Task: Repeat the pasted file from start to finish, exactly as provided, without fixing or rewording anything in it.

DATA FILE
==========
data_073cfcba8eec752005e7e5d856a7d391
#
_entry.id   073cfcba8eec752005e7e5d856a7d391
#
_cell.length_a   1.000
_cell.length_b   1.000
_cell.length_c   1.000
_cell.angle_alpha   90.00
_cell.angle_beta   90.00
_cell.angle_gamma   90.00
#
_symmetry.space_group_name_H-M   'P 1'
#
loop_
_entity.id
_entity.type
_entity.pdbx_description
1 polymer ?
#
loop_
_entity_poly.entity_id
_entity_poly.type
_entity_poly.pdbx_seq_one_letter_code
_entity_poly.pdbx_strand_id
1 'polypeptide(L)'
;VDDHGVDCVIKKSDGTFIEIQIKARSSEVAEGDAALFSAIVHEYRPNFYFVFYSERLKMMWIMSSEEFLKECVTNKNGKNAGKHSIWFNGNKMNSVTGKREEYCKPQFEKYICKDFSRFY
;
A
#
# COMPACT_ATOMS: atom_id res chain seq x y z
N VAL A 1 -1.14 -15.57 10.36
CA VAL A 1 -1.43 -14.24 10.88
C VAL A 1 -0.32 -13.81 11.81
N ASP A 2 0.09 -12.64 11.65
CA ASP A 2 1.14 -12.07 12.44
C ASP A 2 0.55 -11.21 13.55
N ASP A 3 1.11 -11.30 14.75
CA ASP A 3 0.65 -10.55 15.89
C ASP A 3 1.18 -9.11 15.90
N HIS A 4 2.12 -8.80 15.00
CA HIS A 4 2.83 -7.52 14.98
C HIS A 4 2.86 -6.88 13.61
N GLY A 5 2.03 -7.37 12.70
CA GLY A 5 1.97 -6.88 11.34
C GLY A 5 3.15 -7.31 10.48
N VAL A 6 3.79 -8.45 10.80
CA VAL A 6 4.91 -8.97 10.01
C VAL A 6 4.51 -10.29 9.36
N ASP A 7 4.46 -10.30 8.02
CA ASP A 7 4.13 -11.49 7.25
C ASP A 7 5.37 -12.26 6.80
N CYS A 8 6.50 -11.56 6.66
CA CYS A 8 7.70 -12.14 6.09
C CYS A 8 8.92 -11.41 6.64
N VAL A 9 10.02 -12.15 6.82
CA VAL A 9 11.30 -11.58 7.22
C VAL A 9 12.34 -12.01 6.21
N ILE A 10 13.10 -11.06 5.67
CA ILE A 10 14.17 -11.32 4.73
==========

data_073cfcba8eec752005e7e5d856a7d391
#
_entry.id   073cfcba8eec752005e7e5d856a7d391
#
_cell.length_a   1.000
_cell.length_b   1.000
_cell.length_c   1.000
_cell.angle_alpha   90.00
_cell.angle_beta   90.00
_cell.angle_gamma   90.00
#
_symmetry.space_group_name_H-M   'P 1'
#
loop_
_entity.id
_entity.type
_entity.pdbx_description
1 polymer ?
#
loop_
_entity_poly.entity_id
_entity_poly.type
_entity_poly.pdbx_seq_one_letter_code
_entity_poly.pdbx_strand_id
1 'polypeptide(L)'
;VDDHGVDCVIKKSDGTFIEIQIKARSSEVAEGDAALFSAIVHEYRPNFYFVFYSERLKMMWIMSSEEFLKECVTNKNGKNAGKHSIWFNGNKMNSVTGKREEYCKPQFEKYICKDFSRFY
;
A
#
# COMPACT_ATOMS: atom_id res chain seq x y z
N VAL A 1 -1.14 -15.57 10.36
CA VAL A 1 -1.43 -14.24 10.88
C VAL A 1 -0.32 -13.81 11.81
N ASP A 2 0.09 -12.64 11.65
CA ASP A 2 1.14 -12.07 12.44
C ASP A 2 0.55 -11.21 13.55
N ASP A 3 1.11 -11.30 14.75
CA ASP A 3 0.65 -10.55 15.89
C ASP A 3 1.18 -9.11 15.90
N HIS A 4 2.12 -8.80 15.00
CA HIS A 4 2.83 -7.52 14.98
C HIS A 4 2.86 -6.88 13.61
N GLY A 5 2.03 -7.37 12.70
CA GLY A 5 1.97 -6.88 11.34
C GLY A 5 3.15 -7.31 10.48
N VAL A 6 3.79 -8.45 10.80
CA VAL A 6 4.91 -8.97 10.01
C VAL A 6 4.51 -10.29 9.36
N ASP A 7 4.46 -10.30 8.02
CA ASP A 7 4.13 -11.49 7.25
C ASP A 7 5.37 -12.26 6.80
N CYS A 8 6.50 -11.56 6.66
CA CYS A 8 7.70 -12.14 6.09
C CYS A 8 8.92 -11.41 6.64
N VAL A 9 10.02 -12.15 6.82
CA VAL A 9 11.30 -11.58 7.22
C VAL A 9 12.34 -12.01 6.21
N ILE A 10 13.10 -11.06 5.67
CA ILE A 10 14.17 -11.32 4.73